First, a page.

6/21 UPDATE: U.S. Supreme Court Declines to Hear California PAGA Arbitration Cases

CPR Speaks,

By Megan Dowden & Russ Bleemer

The U.S. Supreme Court Monday morning rejected an attempt to cut back a California interpretation of the state's Private Attorneys General Act that would allow collective claims to go to court under PAGA where workers have a mandatory arbitration provision in their employment agreements.

The rejection of certiorari in Uber Technologies Inc. v. GreggNo. 23-645, for now preserves the mass claims that PAGA allows, but only after the employees arbitrate their individual claims. The controversial law was scheduled to be on the ballot as a referendum this November barring a compromise between business and consumer interests, with a June 27 deadline to take the measure off the ballot. An agreement was reached between business and labor leaders, and state government officials, on Tuesday, to continue the law, soften its effect on businesses, and remove the measure from the ballot.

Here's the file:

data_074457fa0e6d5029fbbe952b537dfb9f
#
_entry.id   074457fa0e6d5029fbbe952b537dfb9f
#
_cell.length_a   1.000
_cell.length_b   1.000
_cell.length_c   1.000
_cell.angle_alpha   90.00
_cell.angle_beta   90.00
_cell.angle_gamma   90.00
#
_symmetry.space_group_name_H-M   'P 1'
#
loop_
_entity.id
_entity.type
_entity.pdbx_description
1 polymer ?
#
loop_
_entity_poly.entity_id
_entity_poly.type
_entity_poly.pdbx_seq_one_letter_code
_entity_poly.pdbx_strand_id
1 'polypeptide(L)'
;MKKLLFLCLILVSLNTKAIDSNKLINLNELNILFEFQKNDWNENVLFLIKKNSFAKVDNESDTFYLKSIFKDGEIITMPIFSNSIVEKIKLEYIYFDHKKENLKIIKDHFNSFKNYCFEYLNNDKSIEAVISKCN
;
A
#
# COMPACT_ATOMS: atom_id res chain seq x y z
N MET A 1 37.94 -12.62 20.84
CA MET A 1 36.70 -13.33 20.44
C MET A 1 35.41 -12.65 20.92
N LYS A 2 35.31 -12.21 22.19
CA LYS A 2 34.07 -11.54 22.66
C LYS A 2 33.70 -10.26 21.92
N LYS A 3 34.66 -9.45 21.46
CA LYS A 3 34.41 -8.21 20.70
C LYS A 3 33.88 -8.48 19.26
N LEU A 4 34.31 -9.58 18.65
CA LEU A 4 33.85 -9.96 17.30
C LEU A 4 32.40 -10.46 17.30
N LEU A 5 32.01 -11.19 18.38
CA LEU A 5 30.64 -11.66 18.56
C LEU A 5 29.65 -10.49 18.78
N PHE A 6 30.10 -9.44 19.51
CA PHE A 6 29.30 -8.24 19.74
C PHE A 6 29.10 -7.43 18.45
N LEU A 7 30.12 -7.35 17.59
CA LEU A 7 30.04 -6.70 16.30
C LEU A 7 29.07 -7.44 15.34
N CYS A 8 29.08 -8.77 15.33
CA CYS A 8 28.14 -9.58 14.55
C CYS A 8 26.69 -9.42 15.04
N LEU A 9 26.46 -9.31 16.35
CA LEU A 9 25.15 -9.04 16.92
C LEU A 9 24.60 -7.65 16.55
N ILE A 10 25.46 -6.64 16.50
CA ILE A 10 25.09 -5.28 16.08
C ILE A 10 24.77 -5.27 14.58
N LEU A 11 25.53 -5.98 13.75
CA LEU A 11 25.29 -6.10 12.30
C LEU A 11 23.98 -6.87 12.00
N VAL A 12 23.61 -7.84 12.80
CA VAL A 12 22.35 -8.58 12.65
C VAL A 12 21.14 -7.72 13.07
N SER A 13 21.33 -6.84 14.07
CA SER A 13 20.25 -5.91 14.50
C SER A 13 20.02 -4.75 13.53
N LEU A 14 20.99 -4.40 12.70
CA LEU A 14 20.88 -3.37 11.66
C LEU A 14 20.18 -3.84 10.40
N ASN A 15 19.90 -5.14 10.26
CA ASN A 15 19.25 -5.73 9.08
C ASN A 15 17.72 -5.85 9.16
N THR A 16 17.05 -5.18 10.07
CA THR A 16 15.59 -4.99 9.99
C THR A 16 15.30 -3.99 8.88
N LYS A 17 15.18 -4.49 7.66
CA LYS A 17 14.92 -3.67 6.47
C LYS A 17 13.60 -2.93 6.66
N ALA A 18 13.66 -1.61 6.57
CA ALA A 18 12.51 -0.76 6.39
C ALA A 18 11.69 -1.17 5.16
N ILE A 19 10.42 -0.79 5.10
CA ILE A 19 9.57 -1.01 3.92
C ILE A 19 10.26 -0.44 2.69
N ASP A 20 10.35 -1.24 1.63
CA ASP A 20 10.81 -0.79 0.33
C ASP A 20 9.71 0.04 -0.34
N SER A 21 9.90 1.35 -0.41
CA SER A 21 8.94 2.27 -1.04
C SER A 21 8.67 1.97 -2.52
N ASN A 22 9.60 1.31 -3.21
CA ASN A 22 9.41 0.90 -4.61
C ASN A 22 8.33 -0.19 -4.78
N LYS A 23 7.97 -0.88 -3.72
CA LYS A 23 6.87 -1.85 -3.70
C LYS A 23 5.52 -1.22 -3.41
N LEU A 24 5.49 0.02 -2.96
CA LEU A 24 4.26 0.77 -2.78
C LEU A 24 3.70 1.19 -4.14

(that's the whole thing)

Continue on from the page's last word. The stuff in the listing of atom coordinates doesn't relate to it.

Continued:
The Supreme Court order can be found here. A California case similar to Gregg, Lyft Inc. V. Seifu, 23-769, also was denied certiorari on today's order list.

Both cases would have followed up Viking River Cruises v. Moriana, 596 U.S. __ (2022) (available here), which held that the PAGA mandate invalidating arbitration agreements was inconsistent with the Federal Arbitration Act's broad enforcement of employment agreement clauses requiring workers to go to alternative dispute resolution to resolve disputes with their employers.